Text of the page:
Some countries, such as Britain in the nineteenth century and Chile and China in recent decades, have made unilateral tariff cuts – reductions made independently and without any reciprocal action by other countries. The advantage of unilateral free trade is that a country can immediately reap the benefits of free trade. Countries that remove trade barriers themselves do not need to postpone reforms as they try to convince other nations to follow suit. The benefits of such trade liberalization are considerable: several studies have shown that incomes rise faster in countries open to international trade than in countries more closed to trade. Dramatic examples of this phenomenon are the rapid growth of China after 1978 and India after 1991, which indicate when major trade reforms took place. The current impasses in the WTO are also a sign that the international trading system has changed considerably over the past 20 years. The system has evolved and new actors – mainly countries with economies in transition and developing countries – play a central role. The liberalization of the international trading system has benefited some developing countries that have experienced a period of unprecedented economic growth. The EU is well aware of this new dynamic. She stressed the need to go beyond the approach of the negotiations of recent years and experiment with innovative approaches to address the growing importance of regulatory issues in relation to tariffs. Among the original GATT members, Syria Lebanon and SFR Yugoslavia did not join the WTO. Since the FRYY (renamed Serbia and Montenegro and divided in two by subsequent accession negotiations) is not recognised as the direct successor State to the SFRJ; This is why its application is considered a new application (not GATT).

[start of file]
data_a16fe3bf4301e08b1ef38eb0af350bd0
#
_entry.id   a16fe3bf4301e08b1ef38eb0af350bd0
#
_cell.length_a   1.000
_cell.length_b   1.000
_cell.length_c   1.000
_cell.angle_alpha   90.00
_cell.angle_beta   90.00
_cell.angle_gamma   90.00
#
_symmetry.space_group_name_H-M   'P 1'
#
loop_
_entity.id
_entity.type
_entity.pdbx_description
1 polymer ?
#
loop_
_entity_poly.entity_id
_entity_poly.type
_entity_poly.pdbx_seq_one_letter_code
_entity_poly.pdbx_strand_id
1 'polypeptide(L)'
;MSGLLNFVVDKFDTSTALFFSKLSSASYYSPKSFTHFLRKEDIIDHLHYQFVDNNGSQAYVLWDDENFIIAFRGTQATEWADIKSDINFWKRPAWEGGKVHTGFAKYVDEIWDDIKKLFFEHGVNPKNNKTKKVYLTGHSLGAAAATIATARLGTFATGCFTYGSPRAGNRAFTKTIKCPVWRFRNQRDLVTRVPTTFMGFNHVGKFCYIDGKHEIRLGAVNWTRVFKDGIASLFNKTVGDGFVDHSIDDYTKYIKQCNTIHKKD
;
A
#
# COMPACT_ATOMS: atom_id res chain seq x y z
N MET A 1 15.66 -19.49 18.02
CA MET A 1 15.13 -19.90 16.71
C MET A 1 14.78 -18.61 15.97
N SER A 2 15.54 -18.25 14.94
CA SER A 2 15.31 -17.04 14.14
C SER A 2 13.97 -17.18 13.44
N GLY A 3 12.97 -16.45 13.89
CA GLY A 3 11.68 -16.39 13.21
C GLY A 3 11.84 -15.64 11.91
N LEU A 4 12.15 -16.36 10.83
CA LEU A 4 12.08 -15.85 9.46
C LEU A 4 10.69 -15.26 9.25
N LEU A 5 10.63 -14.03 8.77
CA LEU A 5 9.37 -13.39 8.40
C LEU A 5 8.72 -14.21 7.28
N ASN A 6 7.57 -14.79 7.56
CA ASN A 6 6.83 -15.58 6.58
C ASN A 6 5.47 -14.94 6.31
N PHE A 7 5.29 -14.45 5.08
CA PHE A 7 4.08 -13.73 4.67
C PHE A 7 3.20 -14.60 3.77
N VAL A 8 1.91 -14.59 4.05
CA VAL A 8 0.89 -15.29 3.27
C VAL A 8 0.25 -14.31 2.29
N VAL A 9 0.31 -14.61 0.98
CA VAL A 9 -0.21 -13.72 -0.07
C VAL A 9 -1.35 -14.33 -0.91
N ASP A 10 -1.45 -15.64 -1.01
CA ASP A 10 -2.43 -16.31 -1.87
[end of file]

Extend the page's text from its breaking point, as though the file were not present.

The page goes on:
On 4 May 2010, the WTO General Council agreed to establish a working group to examine Syria`s application for WTO membership.   On 31 December 1995, the parties that created the WTO terminated the formal agreement on the terms of the GATT 1947. . . .